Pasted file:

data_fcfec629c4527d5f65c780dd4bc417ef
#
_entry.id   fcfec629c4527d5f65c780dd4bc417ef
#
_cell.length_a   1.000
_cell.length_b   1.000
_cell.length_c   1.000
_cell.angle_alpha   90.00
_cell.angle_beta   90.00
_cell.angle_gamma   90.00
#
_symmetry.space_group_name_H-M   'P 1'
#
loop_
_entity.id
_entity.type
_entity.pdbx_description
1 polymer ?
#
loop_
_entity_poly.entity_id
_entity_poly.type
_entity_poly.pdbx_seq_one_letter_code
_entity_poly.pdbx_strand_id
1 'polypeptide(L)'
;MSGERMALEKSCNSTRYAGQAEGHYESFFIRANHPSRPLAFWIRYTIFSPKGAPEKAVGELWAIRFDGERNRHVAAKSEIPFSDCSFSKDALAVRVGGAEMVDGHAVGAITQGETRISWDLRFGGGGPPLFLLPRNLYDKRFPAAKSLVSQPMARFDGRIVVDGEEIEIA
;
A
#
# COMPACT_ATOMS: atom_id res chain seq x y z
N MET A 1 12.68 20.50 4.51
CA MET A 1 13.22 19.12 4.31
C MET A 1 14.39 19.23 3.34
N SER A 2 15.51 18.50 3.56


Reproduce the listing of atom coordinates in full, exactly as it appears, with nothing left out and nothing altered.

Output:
data_fcfec629c4527d5f65c780dd4bc417ef
#
_entry.id   fcfec629c4527d5f65c780dd4bc417ef
#
_cell.length_a   1.000
_cell.length_b   1.000
_cell.length_c   1.000
_cell.angle_alpha   90.00
_cell.angle_beta   90.00
_cell.angle_gamma   90.00
#
_symmetry.space_group_name_H-M   'P 1'
#
loop_
_entity.id
_entity.type
_entity.pdbx_description
1 polymer ?
#
loop_
_entity_poly.entity_id
_entity_poly.type
_entity_poly.pdbx_seq_one_letter_code
_entity_poly.pdbx_strand_id
1 'polypeptide(L)'
;MSGERMALEKSCNSTRYAGQAEGHYESFFIRANHPSRPLAFWIRYTIFSPKGAPEKAVGELWAIRFDGERNRHVAAKSEIPFSDCSFSKDALAVRVGGAEMVDGHAVGAITQGETRISWDLRFGGGGPPLFLLPRNLYDKRFPAAKSLVSQPMARFDGRIVVDGEEIEIA
;
A
#
# COMPACT_ATOMS: atom_id res chain seq x y z
N MET A 1 12.68 20.50 4.51
CA MET A 1 13.22 19.12 4.31
C MET A 1 14.39 19.23 3.34
N SER A 2 15.51 18.50 3.56